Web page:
You want to play festival stages. You even want to tour the world. Or maybe you just want to start to get recognition in your own hometown. But, no matter what you do, you can’t seem to land a gig.
Whatever the dream or struggle, all musicians start out exactly where you are — but there are a couple key differences that set those who find success apart from those who don’t. That’s why we decided to speak directly with promoters to find out what exactly they look for when new bands reach out to them, and how you can make sure you’re grabbing their attention every time.
Now, you might think you know what should be in a good EPK, but do you really? I want to be super clear on this, because it’s one of the most important takeaways from this article. Having a professionally done, fully filled-out EPK is essential. This means live video on full display, past show dates are front and center, and everything is easily accessible in one place.
There’s a ton of ways to put together a great EPK, including a private one-page on your website, but of course, Artist.vn will provide a specific EPK and feedback from promoters and venues themselves, so you know you’re giving yourself the best advantage.
If you want to book more shows, you have to make clear that there’s an audience, you know what you’re doing, and that if a venue books you, people will come out. A huge part of this is your show history.
“Personally, the first thing I look at is show history,” says Dan Melnick. “By looking at the size of the rooms they are playing and the nights on which they are booked, I can take a pretty accurate guess on how many tickets the band will sell. It's also important to realize that the most important thing as a booker is making sure the band will sell tickets. As much as musicians think it should be about the music, real life involves bills, and filling your venue is how you pay the bills.”
It’s also a huge bonus if you’ve played the same venue more than once, so definitely include that on there. Dan continues, “Something else I look for is repeat plays. If a band plays a venue more than once, that means they were able to have a successful show and the venue wanted them back. It's good indicator that I'd want to work with that band.”
Lastly, make sure in any pitch emails you’re highlighting where you’ve played in that city that you're requesting a date. It’s good to have your show history on there for the reasons listed above, but when you’re pitching a venue, make sure you highlight your success in their city.
“The most important thing is gig history in the city I'm booking them in,” says Dan. “It doesn't matter as much to me where they've played in Boston if I'm booking them for New York. This, of course, is only relevant to bands who aren't at the stage where they're touring nationally.”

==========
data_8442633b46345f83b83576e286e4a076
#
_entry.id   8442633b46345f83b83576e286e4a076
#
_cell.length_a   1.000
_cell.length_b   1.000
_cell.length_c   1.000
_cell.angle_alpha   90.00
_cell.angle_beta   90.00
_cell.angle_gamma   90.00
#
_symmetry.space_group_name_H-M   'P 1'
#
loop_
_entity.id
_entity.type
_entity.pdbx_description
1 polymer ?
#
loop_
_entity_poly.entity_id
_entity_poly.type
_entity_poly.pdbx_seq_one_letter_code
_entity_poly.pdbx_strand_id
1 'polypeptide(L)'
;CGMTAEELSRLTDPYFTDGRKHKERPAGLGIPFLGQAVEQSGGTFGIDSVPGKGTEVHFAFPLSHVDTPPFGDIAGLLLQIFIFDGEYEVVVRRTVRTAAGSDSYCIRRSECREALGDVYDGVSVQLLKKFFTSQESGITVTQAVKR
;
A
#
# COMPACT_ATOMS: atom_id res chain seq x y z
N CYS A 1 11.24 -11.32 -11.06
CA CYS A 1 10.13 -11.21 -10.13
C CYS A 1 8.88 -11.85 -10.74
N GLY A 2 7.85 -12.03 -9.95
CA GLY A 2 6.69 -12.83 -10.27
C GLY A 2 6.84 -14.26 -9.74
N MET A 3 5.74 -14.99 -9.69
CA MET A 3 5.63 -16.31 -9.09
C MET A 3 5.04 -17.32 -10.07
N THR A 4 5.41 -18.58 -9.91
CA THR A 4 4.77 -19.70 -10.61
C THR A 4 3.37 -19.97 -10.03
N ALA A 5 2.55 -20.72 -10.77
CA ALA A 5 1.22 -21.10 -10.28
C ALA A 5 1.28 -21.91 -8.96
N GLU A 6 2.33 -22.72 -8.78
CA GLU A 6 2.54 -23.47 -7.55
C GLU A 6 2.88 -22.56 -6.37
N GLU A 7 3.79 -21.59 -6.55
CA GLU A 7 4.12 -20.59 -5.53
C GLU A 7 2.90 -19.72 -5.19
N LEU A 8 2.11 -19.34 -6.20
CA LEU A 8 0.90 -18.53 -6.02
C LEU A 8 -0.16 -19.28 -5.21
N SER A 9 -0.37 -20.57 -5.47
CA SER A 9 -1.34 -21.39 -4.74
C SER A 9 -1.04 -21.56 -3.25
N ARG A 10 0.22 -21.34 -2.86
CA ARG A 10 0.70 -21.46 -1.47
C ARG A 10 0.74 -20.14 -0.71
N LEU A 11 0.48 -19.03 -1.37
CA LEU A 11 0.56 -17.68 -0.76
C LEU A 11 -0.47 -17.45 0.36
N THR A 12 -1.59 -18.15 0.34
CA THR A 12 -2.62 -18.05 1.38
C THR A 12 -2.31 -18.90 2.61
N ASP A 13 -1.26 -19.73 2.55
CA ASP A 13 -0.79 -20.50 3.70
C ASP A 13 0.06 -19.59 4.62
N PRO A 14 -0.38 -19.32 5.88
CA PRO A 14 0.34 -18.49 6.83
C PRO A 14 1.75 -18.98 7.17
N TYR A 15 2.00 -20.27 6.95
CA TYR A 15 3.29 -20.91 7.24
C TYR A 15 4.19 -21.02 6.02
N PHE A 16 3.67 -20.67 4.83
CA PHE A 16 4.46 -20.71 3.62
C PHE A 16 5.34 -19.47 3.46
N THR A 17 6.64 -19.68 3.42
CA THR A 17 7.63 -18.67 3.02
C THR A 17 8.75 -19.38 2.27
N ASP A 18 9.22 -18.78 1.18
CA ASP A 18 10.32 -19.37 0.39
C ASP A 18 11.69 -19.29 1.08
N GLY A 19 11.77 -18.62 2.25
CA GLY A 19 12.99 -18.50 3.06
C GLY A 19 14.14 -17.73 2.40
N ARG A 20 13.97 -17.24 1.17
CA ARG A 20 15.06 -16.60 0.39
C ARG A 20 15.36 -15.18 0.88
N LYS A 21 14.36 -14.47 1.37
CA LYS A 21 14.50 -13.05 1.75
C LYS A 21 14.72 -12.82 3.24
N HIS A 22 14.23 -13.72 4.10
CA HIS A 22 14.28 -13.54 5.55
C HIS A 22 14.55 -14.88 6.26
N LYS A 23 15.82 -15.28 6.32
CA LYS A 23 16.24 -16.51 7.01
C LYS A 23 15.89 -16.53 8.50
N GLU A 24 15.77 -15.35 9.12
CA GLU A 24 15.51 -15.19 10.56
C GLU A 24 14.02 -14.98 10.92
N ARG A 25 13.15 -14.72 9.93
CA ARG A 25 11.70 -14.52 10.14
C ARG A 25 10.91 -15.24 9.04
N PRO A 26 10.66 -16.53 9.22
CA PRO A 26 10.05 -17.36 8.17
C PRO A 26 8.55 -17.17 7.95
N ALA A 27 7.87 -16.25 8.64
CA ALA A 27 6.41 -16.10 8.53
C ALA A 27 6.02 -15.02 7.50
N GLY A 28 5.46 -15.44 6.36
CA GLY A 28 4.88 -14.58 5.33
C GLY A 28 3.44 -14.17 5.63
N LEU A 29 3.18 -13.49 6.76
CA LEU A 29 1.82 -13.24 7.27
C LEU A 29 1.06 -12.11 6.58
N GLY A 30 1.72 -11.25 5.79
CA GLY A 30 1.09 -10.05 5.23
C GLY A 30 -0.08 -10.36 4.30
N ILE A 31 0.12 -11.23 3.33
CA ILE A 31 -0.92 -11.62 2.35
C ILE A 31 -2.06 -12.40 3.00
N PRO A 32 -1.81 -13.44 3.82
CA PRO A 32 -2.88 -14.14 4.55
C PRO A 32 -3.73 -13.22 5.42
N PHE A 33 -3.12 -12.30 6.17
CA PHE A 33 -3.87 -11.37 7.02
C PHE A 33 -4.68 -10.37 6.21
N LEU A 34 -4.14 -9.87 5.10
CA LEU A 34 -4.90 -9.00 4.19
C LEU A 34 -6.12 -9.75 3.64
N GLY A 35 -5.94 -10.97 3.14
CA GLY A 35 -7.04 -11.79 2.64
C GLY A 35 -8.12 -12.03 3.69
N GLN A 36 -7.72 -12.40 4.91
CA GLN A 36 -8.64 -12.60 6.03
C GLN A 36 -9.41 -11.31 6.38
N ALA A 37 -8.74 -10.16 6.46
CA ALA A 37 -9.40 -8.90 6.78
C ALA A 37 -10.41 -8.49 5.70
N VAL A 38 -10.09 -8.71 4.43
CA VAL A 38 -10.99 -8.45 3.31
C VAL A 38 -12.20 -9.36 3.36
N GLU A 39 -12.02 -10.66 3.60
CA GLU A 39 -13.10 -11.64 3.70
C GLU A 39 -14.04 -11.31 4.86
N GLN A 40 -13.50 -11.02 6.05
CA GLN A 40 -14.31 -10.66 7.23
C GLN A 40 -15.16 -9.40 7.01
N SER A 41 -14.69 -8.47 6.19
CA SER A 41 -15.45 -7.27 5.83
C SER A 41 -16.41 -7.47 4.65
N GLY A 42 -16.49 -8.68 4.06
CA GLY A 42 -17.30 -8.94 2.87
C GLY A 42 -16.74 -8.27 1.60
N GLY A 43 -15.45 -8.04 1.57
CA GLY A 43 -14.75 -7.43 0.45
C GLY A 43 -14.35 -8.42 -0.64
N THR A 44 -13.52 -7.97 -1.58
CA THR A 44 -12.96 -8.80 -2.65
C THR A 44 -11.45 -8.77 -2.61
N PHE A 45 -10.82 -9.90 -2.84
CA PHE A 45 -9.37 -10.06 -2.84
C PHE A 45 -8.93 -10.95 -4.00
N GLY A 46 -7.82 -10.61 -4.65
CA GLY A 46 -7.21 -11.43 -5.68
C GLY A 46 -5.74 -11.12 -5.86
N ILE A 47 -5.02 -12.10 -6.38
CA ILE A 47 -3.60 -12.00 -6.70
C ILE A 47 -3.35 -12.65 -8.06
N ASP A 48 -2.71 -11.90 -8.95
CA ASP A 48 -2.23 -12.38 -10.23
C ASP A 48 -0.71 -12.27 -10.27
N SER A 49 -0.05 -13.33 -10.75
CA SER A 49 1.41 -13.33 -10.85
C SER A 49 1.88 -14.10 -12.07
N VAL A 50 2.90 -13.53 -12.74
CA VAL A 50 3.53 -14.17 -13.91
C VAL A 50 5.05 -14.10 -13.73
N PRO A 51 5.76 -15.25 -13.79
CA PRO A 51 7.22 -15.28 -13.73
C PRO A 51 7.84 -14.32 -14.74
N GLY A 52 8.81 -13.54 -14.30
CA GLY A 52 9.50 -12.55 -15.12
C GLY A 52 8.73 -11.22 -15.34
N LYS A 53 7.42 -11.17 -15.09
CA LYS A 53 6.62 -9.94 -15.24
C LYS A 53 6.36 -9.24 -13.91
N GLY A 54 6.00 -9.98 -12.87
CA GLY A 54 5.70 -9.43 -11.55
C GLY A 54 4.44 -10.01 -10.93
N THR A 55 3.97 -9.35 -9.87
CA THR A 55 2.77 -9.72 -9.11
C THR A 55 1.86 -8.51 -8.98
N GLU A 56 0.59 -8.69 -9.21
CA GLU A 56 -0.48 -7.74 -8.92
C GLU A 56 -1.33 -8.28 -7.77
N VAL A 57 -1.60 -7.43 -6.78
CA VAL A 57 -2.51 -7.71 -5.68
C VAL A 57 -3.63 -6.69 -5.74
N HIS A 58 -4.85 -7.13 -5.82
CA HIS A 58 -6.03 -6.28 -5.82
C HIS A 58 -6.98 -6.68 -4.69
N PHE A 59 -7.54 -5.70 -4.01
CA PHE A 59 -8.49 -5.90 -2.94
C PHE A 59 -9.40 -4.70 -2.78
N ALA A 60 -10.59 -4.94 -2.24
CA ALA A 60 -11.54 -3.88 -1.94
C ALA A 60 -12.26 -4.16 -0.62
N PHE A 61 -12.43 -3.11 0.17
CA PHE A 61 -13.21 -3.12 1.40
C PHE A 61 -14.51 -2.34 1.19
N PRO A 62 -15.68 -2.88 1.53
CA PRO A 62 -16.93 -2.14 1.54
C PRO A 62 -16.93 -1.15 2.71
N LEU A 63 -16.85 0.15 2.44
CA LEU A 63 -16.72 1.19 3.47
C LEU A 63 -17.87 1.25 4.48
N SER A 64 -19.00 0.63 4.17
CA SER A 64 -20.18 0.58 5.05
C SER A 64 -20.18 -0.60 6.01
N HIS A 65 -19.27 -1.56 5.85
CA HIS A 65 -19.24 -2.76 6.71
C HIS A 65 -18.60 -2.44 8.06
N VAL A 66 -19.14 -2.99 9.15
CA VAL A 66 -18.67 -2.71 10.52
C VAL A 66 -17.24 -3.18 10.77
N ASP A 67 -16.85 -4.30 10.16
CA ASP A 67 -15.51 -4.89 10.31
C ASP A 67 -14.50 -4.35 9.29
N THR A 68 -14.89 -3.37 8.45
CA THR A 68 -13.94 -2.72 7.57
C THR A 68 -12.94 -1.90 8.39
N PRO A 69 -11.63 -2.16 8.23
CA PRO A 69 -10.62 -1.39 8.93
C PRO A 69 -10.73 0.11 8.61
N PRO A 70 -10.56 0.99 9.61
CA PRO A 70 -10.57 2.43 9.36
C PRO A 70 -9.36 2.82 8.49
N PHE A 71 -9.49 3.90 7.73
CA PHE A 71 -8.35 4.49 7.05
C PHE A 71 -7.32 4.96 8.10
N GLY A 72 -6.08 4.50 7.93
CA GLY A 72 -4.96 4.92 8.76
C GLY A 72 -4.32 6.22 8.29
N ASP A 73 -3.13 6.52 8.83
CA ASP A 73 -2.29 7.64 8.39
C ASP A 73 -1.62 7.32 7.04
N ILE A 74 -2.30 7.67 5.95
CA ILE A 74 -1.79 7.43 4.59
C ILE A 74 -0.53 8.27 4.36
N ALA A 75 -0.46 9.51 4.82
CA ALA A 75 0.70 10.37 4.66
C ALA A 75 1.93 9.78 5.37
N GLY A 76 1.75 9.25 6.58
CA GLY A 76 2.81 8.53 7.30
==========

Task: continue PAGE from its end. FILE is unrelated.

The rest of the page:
The last thing you want to do is bog a venue down with your life story and none of the stats they actually care about. When asked about the pitches that have stood out, Chris Goyzueta, Production Manager at AEG Presents and host of the podcast Making It with Chris G., says:
“Keep it short. Don’t go over eight-to-10 sentences. Stick to only the facts. Those include market history, links, and one or two most recent accolades. Be honest about your history in the market. Include links to where I can stream music and to your social media sites. If you’re an unsigned regional or local artist, it helps A LOT if you can bring a show package with one to three local bands that are on board.
"One of the most time-consuming things is booking a regional artist that most likely doesn’t sell more than 10-20 tickets, and then having to find the local bands to play with them. If you can do the leg work, find those locals in advance, and have them all on board, and even copy them on the email, you just made my job easier, and less pressure to have to put a whole show together.”
You knew this one was coming. While show history and proof that you can pack a room reign supreme, there’s a lot of power in a strong and engaging social media presence. Nina Swint of Out of Context Entertainment, says,
"Bands need to have a holistic approach to growing their fanbase, and I want to see you engaging with your fans. Poor socials show me there's a poor strategy in place and I won't be able to trust that my show will be fairly marketed from the band's end.”
If you got this far and you’re thinking, “But how am I supposed to get more shows when I need more shows to get them?!” do not lose hope, because there’s still plenty you can do! Chris Goyzueta says if you’re local, you have a much better shot at getting in with venues, especially if you’ve built a decent following in your hometown
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